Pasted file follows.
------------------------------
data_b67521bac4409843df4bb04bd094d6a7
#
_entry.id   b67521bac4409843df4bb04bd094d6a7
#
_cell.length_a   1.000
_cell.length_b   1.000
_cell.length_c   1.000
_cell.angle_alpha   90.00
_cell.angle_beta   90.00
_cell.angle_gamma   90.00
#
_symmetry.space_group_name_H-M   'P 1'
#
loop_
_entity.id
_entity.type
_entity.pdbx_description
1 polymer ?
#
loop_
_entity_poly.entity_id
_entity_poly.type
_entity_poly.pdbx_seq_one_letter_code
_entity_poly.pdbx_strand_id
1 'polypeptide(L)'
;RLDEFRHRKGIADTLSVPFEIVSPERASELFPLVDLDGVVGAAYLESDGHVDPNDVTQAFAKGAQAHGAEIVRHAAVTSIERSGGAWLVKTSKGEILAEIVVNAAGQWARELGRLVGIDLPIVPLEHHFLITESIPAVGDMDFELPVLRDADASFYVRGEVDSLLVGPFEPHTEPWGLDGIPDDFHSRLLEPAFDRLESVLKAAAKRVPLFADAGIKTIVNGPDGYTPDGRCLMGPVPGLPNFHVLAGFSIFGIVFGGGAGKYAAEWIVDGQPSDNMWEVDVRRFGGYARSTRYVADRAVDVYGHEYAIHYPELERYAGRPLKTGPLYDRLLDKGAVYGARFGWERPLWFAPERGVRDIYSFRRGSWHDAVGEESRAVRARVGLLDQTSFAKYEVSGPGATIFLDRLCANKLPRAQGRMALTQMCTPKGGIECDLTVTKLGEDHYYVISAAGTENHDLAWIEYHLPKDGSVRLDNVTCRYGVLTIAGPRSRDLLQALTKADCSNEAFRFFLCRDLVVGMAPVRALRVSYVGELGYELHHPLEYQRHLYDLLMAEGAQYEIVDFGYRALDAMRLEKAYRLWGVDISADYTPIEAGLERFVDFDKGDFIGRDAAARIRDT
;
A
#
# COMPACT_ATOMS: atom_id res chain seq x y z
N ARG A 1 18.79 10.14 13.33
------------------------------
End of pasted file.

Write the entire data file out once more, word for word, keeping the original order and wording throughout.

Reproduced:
data_b67521bac4409843df4bb04bd094d6a7
#
_entry.id   b67521bac4409843df4bb04bd094d6a7
#
_cell.length_a   1.000
_cell.length_b   1.000
_cell.length_c   1.000
_cell.angle_alpha   90.00
_cell.angle_beta   90.00
_cell.angle_gamma   90.00
#
_symmetry.space_group_name_H-M   'P 1'
#
loop_
_entity.id
_entity.type
_entity.pdbx_description
1 polymer ?
#
loop_
_entity_poly.entity_id
_entity_poly.type
_entity_poly.pdbx_seq_one_letter_code
_entity_poly.pdbx_strand_id
1 'polypeptide(L)'
;RLDEFRHRKGIADTLSVPFEIVSPERASELFPLVDLDGVVGAAYLESDGHVDPNDVTQAFAKGAQAHGAEIVRHAAVTSIERSGGAWLVKTSKGEILAEIVVNAAGQWARELGRLVGIDLPIVPLEHHFLITESIPAVGDMDFELPVLRDADASFYVRGEVDSLLVGPFEPHTEPWGLDGIPDDFHSRLLEPAFDRLESVLKAAAKRVPLFADAGIKTIVNGPDGYTPDGRCLMGPVPGLPNFHVLAGFSIFGIVFGGGAGKYAAEWIVDGQPSDNMWEVDVRRFGGYARSTRYVADRAVDVYGHEYAIHYPELERYAGRPLKTGPLYDRLLDKGAVYGARFGWERPLWFAPERGVRDIYSFRRGSWHDAVGEESRAVRARVGLLDQTSFAKYEVSGPGATIFLDRLCANKLPRAQGRMALTQMCTPKGGIECDLTVTKLGEDHYYVISAAGTENHDLAWIEYHLPKDGSVRLDNVTCRYGVLTIAGPRSRDLLQALTKADCSNEAFRFFLCRDLVVGMAPVRALRVSYVGELGYELHHPLEYQRHLYDLLMAEGAQYEIVDFGYRALDAMRLEKAYRLWGVDISADYTPIEAGLERFVDFDKGDFIGRDAAARIRDT
;
A
#
# COMPACT_ATOMS: atom_id res chain seq x y z
N ARG A 1 18.79 10.14 13.33